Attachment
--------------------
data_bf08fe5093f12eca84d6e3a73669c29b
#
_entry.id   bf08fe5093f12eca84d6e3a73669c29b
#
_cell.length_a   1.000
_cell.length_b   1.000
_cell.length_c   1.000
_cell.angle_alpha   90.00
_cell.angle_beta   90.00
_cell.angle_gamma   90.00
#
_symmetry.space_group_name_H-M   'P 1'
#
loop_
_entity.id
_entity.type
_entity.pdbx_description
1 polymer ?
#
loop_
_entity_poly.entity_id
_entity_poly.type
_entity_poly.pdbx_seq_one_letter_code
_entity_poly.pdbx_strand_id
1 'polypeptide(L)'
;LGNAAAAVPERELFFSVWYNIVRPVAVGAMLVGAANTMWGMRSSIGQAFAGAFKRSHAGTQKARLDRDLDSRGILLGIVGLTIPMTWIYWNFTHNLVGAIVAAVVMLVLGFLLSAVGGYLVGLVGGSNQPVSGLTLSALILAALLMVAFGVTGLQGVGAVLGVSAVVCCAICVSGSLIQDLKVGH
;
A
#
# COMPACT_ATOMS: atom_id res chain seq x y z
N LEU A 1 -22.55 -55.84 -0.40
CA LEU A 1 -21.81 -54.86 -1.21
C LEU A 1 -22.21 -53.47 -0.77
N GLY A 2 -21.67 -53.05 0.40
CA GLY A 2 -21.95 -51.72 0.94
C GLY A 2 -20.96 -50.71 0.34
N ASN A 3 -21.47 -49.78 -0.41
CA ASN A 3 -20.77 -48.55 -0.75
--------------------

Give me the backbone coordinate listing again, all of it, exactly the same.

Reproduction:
data_bf08fe5093f12eca84d6e3a73669c29b
#
_entry.id   bf08fe5093f12eca84d6e3a73669c29b
#
_cell.length_a   1.000
_cell.length_b   1.000
_cell.length_c   1.000
_cell.angle_alpha   90.00
_cell.angle_beta   90.00
_cell.angle_gamma   90.00
#
_symmetry.space_group_name_H-M   'P 1'
#
loop_
_entity.id
_entity.type
_entity.pdbx_description
1 polymer ?
#
loop_
_entity_poly.entity_id
_entity_poly.type
_entity_poly.pdbx_seq_one_letter_code
_entity_poly.pdbx_strand_id
1 'polypeptide(L)'
;LGNAAAAVPERELFFSVWYNIVRPVAVGAMLVGAANTMWGMRSSIGQAFAGAFKRSHAGTQKARLDRDLDSRGILLGIVGLTIPMTWIYWNFTHNLVGAIVAAVVMLVLGFLLSAVGGYLVGLVGGSNQPVSGLTLSALILAALLMVAFGVTGLQGVGAVLGVSAVVCCAICVSGSLIQDLKVGH
;
A
#
# COMPACT_ATOMS: atom_id res chain seq x y z
N LEU A 1 -22.55 -55.84 -0.40
CA LEU A 1 -21.81 -54.86 -1.21
C LEU A 1 -22.21 -53.47 -0.77
N GLY A 2 -21.67 -53.05 0.40
CA GLY A 2 -21.95 -51.72 0.94
C GLY A 2 -20.96 -50.71 0.34
N ASN A 3 -21.47 -49.78 -0.41
CA ASN A 3 -20.77 -48.55 -0.75